Chapter 4

I researched the discovery of the neutron!
Please check out my Prezi!
While you're at it, look at this YouTube video.

Works Cited:
"Chadwick's Experiment to Discover the Neutrons." Major and Minor Worlds. N.p.,
n.d. Web. 3 Oct. 2010.

"James Chadwick." The History of Computing Project. N.p., 21 Mar. 2010. Web. 3
Oct. 2010. .

Trinh, Hoc. "James Chadwick and His Discovery of the Neutron." Helium. N.p.,
n.d. Web. 3 Oct. 2010.

"James Chadwick - Biography". Nobelprize.org. 8 Oct 2010

Crowell, Benjamin. "The Discovery of the Neutron." Lectures in Physics. N.p.,
n.d. Web. 31 Mar. 2006. .

Sunday, September 12, 2010

Chapter 2

I am slightly Mysophobic, aka. Germaphobic. So I thought it was fitting that my first Chemistry blog post would be about the physical and chemical properties of Purell hand sanitizer.
Tada! The magical substance that kills germs!

Physical Properties
  • At room temperature, the hand sanitizer is a liquid.
  • It has a high viscosity- meaning that it is a “thick” liquid (water is a "thin" liquid because it can move very fast).
  • Purell Hand Sanitizer is transparent in color.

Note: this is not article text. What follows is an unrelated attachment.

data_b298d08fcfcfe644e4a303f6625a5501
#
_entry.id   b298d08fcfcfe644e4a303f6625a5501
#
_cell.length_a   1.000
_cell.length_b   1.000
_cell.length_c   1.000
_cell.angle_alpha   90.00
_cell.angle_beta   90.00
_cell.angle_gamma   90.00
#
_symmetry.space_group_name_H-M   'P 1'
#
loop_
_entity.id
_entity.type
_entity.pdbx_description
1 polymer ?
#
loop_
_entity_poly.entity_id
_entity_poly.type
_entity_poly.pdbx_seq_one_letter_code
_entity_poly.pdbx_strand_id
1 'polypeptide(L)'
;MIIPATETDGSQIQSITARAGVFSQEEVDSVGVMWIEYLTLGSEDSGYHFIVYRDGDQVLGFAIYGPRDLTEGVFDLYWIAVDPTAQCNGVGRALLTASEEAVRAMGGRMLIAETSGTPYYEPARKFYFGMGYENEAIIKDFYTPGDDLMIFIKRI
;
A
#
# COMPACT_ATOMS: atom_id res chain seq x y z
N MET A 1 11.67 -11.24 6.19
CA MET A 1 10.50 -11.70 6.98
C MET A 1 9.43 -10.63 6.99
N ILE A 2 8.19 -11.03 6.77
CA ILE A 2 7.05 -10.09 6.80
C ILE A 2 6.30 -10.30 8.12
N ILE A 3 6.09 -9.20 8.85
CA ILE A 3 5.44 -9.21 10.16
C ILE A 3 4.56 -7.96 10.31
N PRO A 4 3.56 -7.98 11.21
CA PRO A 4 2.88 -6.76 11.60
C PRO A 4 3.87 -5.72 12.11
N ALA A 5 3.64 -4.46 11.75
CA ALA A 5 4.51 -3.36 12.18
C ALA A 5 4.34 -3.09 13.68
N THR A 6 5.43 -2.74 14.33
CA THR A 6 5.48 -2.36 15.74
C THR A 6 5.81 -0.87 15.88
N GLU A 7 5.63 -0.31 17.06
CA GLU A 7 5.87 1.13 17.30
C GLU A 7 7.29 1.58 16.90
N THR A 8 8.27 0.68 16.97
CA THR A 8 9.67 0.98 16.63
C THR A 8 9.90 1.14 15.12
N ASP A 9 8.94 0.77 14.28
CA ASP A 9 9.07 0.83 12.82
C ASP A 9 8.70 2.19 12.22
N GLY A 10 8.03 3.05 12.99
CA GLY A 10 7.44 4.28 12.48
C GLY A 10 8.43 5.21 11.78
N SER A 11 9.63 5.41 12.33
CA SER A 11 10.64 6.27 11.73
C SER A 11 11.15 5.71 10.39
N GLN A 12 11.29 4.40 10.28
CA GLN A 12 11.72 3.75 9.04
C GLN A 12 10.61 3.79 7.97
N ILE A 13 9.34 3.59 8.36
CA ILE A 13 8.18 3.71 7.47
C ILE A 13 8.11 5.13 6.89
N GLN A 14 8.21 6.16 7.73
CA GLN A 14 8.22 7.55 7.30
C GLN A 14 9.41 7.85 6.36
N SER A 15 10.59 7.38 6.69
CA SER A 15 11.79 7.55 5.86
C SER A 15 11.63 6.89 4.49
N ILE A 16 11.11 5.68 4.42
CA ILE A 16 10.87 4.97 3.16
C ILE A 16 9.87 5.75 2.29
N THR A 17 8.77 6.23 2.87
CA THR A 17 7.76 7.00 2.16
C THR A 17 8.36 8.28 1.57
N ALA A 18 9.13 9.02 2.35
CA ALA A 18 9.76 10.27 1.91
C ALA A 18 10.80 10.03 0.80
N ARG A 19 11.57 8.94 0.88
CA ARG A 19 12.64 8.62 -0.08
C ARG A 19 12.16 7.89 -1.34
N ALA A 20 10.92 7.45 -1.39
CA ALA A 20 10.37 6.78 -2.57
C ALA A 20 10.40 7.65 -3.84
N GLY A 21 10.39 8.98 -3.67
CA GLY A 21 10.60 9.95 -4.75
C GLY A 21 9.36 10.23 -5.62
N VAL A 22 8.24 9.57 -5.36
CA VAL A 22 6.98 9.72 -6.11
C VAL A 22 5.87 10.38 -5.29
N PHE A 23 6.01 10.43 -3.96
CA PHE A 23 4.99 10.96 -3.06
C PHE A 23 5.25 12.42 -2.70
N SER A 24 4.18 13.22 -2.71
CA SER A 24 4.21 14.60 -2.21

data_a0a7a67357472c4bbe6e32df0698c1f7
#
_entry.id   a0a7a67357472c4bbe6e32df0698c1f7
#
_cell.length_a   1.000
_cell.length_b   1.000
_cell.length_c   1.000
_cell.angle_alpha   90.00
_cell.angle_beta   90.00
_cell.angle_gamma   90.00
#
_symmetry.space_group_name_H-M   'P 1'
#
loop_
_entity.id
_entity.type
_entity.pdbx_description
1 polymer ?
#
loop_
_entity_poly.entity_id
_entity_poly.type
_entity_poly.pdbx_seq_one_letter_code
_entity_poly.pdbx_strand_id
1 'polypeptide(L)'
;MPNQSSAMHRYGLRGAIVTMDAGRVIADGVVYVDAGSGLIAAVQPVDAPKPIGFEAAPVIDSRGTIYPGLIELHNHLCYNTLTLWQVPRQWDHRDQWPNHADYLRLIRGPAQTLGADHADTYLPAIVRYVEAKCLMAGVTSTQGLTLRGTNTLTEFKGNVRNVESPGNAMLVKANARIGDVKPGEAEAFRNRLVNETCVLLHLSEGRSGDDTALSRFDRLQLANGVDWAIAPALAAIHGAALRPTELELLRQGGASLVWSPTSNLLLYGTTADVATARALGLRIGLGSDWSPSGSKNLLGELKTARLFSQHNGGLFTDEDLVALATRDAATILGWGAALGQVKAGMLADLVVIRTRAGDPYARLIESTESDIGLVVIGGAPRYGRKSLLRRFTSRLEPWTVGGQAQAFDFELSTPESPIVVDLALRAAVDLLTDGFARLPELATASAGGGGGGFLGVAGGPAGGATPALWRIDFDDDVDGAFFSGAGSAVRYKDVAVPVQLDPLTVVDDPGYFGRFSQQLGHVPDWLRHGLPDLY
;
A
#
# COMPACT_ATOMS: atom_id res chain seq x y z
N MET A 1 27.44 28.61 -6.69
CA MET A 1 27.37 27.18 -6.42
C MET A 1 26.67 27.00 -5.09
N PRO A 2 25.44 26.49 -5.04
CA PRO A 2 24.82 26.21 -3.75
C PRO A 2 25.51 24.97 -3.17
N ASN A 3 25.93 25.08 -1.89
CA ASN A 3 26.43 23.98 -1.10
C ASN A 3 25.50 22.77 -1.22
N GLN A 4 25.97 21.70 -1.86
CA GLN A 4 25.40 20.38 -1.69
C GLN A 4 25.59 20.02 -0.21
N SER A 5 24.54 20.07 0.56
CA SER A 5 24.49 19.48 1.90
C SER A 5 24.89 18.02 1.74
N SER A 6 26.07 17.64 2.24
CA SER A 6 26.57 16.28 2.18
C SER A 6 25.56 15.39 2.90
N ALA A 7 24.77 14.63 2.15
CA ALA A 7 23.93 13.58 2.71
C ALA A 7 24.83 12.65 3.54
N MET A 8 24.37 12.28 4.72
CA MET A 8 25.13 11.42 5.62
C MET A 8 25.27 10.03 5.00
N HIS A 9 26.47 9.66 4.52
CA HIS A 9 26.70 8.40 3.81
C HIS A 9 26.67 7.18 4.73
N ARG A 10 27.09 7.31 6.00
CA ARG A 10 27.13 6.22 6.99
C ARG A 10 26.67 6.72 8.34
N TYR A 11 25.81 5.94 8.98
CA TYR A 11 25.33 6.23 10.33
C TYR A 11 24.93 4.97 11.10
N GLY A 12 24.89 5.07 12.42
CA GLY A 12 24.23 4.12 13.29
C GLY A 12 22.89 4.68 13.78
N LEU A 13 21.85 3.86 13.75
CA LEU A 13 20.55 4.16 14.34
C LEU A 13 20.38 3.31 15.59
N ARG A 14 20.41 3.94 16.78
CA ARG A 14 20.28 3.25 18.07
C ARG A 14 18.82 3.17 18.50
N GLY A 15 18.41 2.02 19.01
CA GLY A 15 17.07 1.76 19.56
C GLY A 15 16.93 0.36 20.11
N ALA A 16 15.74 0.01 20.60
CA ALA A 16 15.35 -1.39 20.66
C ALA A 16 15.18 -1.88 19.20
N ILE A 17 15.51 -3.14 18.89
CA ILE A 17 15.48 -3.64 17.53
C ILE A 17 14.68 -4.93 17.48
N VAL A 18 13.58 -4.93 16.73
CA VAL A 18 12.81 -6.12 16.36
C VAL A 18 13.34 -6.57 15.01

• Has a smell like alcohol, because alcohol is one of the main ingredients.
  • Alcohol freezes at -144* Celsius (compared to the 0* Celsius of water).
Although it is a liquid, it is thick enough that it doesn't always take the shape of it's container. You can see that it has a transparent color because the plate is blue, and the liquid looks blue too.


See how high the viscosity is? It takes forever for the hand sanitizer to move a little!

Chemical Properties
  • When I added water with the hand sanitizer, it looks like nothing happens. After a little while, the hand sanitizer will start breaking up and dissolving. This is because hand sanitizer is a liquid, not a solid.
  • When I soaked a penny in hand sanitizer after a period, the penny became cleaner and shiner. The amount of alcohol in the hand sanitizer must be high enough to get rid of dirt and grime. An effective way to clean coins!
  • Reading the drug facts on the back of the hand sanitizer, it warns that it is flammable. I was able to find an interesting video of a group of students lighting hand sanitizer.
(That I am not in.)
  • It is NOT sensitive to light. I have had hand sanitizer sitting on the kitchen island for months, and it has not changed color.
Day One:
Day Two:
  • It is extremely toxic (an experiment was not done for this one!) Due to the high alcohol levels in hand sanitizer (~60%), congesting it can be fatal to young children and pets and cause others to become drunk.
It seems that, although hand sanitizer can be very useful it can also be dangerous (flammable, toxic, etc.). I think that this product should not be used with small children, or before meals because of the alcohol levels contained.